Emergent destroyed almost 400mn COVID-19 vaccines due to quality issues, finds report

US Government investigation report suggests Emergent Biosolutions destroyed almost 400 million doses of COVID-19 vaccine and worked to conceal quality issues from the FDA.

3D illustration of vials labelled 'COVID-19 Vaccine' in a row

According to a new report, Emergent Biosolution’s vaccine manufacturing troubles go far deeper than first reported.

The results of an investigation by the US Government reveal that in total Emergent destroyed almost 400 million doses of COVID-19 vaccine produced at its Bayview facility, far more than previously reported. According to the report, 240 million vaccine doses had to be destroyed in late 2020 and early 2021. Many of the doses were destroyed while operating under a US Government contract.

The investigation found that, even after Emergent was allowed to continue manufacturing following the US Food and Drug Administration (FDA) shutting down the facility due to cross-contamination of vaccines in March 2021 – an event, that led to the destruction of drug substance for more than more than 60 million doses – an additional 90 million newly manufactured COVID-19 vaccine doses had to be destroyed for quality control reasons. A further 135 million currently remain sequestered pending further testing.

According to the report, a major contributor to the cross-contamination of the vaccine doses was inexperienced staff and high staff turnover.

However, the concerns do not stop there. The investigation also reveals that the company “hid evidence of contamination from government inspectors”. The report states that before a February 2021 FDA site visit Emergent employees removed quality-assurance “hold tags” from some vaccines to avoid suspicion. There was also evidence that company executives strategised how to avoid questions raised by that the Department of Health and Human Services (HHS) following the cross-contamination of the Johnson & Johnson and AstraZeneca vaccines in March 2021.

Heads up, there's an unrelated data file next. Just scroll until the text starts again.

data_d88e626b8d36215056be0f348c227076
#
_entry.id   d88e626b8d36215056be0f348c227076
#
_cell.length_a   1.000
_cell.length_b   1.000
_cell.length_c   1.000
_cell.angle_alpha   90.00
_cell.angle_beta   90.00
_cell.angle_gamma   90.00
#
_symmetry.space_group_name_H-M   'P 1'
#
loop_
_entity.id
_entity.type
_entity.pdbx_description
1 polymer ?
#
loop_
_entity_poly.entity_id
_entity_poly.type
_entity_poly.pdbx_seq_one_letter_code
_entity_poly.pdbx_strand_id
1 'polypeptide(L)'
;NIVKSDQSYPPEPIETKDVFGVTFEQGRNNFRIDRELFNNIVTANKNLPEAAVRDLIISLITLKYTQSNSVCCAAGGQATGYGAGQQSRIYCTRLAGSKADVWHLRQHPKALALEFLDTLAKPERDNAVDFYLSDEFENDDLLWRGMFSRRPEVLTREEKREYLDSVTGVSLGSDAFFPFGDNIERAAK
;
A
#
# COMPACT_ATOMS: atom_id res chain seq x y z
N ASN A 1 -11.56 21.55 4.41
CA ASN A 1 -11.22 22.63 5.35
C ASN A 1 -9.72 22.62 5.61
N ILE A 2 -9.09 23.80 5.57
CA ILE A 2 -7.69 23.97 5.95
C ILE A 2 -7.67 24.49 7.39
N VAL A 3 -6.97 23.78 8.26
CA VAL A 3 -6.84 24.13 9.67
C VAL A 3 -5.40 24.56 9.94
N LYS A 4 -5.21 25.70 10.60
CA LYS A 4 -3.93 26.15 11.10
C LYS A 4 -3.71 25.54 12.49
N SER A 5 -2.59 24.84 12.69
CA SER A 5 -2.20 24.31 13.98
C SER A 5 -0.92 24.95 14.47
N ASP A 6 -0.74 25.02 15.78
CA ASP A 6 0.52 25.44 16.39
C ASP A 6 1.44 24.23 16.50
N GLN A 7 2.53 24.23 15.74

Other concerns raised by the report are that the company continued to promote its services despite being warned of the “severe deficits” and that Emergent failed to fix urgent issues raised by both the FDA and the two vaccine companies concerned: AstraZeneca and Johnson & Johnson.

The investigators concluded that “Emergent’s failures wasted hundreds of millions of taxpayer dollars and impacted [the United State’s] ability to meet the urgent, global need for coronavirus vaccines.” They added that as a result of the failings, “HHS and other federal agencies that contract with Emergent should ensure they are adequately monitoring Emergent’s compliance with manufacturing practices,” and that awarding of future contacts to the company will require “careful consideration of Emergent’s failure to perform under this contract and the actions by Emergent’s executives to keep the extent of its manufacturing problems from its federal and private partners.”